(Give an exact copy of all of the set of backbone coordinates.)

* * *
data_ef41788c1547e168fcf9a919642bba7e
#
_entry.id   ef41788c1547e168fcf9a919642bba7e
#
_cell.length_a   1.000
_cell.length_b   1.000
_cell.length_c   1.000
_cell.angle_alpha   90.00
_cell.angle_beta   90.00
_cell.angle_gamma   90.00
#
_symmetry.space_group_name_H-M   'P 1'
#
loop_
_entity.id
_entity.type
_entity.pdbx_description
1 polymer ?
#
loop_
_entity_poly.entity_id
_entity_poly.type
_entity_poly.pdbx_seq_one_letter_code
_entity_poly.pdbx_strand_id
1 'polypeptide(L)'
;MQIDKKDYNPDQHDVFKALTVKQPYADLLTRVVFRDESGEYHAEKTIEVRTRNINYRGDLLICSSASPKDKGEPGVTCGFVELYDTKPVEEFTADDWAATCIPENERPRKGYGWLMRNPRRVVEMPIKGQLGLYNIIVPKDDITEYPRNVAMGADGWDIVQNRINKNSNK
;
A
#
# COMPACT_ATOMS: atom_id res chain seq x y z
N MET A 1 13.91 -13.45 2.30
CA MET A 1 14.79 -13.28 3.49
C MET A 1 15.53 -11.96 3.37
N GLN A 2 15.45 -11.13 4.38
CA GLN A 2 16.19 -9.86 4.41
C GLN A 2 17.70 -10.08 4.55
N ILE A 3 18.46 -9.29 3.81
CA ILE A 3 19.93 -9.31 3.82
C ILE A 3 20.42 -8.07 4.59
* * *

data_ef41788c1547e168fcf9a919642bba7e
#
_entry.id   ef41788c1547e168fcf9a919642bba7e
#
_cell.length_a   1.000
_cell.length_b   1.000
_cell.length_c   1.000
_cell.angle_alpha   90.00
_cell.angle_beta   90.00
_cell.angle_gamma   90.00
#
_symmetry.space_group_name_H-M   'P 1'
#
loop_
_entity.id
_entity.type
_entity.pdbx_description
1 polymer ?
#
loop_
_entity_poly.entity_id
_entity_poly.type
_entity_poly.pdbx_seq_one_letter_code
_entity_poly.pdbx_strand_id
1 'polypeptide(L)'
;MQIDKKDYNPDQHDVFKALTVKQPYADLLTRVVFRDESGEYHAEKTIEVRTRNINYRGDLLICSSASPKDKGEPGVTCGFVELYDTKPVEEFTADDWAATCIPENERPRKGYGWLMRNPRRVVEMPIKGQLGLYNIIVPKDDITEYPRNVAMGADGWDIVQNRINKNSNK
;
A
#
# COMPACT_ATOMS: atom_id res chain seq x y z
N MET A 1 13.91 -13.45 2.30
CA MET A 1 14.79 -13.28 3.49
C MET A 1 15.53 -11.96 3.37
N GLN A 2 15.45 -11.13 4.38
CA GLN A 2 16.19 -9.86 4.41
C GLN A 2 17.70 -10.08 4.55
N ILE A 3 18.46 -9.29 3.81
CA ILE A 3 19.93 -9.31 3.82
C ILE A 3 20.42 -8.07 4.59